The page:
By Richard Malinsky, Arts Editor
On his site, JT Thompson describes his work as rooted in an interest of the subconscious. “I am deeply intrigued by the tension between an individual’s public persona and the hidden, unspoken, or even unknown elements of the psyche.”
As an abstract oil painter, he explores concepts that begin with familiar architectural elements—doorways, hallways, and stairways; he pushes, pulls, and twists these elements graphically with a network of geometric lines, angles, and rhythmic patterns that almost become paradoxical illusions. His compositions transform the familiar into spaces that have alternate personalities where the viewer can connect the dots to form their own interpretation.
Thompson defines his style as Geometric Surrealism. He is also clearly influenced by Cubism, and embraces the pronounced use of geometric shapes of Analytic Cubism and the increased use of color found in Synthetic Cubism, as well as multi-point perspective. However, it is the surreal atmosphere and spatial depth he creates with multiple light sources and varying amounts of color that sets this work apart.
“Labyrinth XXX“ gives the appearance of moving through an open doorway in one area and looking through a window at a modulated blue sky in another. Small bright red contrasting geometric forms appear in the foreground, background, interior, exterior, and even one casts a shadow creating a highly skewed vision of reality and a heightened illusion of varying spatial depth. Thompson feels, “it is a metaphoric exploration of the mind’s process of composing an understanding of the world, as influenced by the psyche.”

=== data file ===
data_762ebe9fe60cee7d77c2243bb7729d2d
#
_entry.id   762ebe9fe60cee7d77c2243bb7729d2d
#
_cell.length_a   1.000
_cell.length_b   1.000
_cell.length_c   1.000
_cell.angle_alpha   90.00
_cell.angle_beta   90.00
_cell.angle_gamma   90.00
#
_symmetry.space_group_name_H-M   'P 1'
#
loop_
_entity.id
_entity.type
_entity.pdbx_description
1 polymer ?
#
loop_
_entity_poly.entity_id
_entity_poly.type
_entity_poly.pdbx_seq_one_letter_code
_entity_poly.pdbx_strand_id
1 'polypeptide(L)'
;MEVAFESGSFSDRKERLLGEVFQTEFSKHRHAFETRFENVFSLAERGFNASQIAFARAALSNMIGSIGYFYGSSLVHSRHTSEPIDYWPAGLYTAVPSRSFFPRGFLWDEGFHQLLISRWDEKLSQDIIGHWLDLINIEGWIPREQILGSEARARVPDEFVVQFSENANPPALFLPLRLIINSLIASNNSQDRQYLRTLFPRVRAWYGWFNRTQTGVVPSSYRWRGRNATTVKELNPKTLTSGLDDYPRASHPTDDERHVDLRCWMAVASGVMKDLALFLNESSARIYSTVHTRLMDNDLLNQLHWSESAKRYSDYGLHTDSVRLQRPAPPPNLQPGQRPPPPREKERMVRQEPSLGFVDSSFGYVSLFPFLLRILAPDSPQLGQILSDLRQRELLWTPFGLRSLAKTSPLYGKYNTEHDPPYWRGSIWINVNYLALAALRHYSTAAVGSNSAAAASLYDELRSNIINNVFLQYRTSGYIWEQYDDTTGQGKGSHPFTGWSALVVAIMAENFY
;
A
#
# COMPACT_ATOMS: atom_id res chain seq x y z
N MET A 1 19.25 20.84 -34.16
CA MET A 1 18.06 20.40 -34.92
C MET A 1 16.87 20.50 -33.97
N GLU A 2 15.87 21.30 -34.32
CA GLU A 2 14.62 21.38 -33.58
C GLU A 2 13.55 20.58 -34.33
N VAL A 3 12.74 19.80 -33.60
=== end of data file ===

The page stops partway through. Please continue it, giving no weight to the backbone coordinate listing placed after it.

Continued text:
His masterful use of color not only creates an incredible variety of moods within his rather limited set of architectural elements; it also frequently becomes a structural compositional element. In “Labyrinth XXVII” he uses bright, hard-edged red to suggest a frame to look through into the inner soft modulated atmospheric red that sets up the action and perspective of the receding stairs. He uses color here to draw the viewer in and move through the composition.
Sometimes Thompson navigates the viewer through the composition with an interaction of flat shapes as seen in “Labyrinth XXXII.” Here movement is created by the abstract design relationship of several staircases illustrated in multiple perspectives reminiscent of the surreal graphic patterns of M.C. Escher. Here color is a flat monotone to articulate compositional forms.
The site offers a page, titled JT Originals, where the viewer can see the rich variety he creates through color and compositional design across twenty thumbnail images.
JT Thompson trained as a painter at the Columbus College of Art and Design, Columbus, Ohio. He has exhibited widely in the Columbus area and is represented in the permanent collection of the Columbus Museum of Art, public, and private collections.
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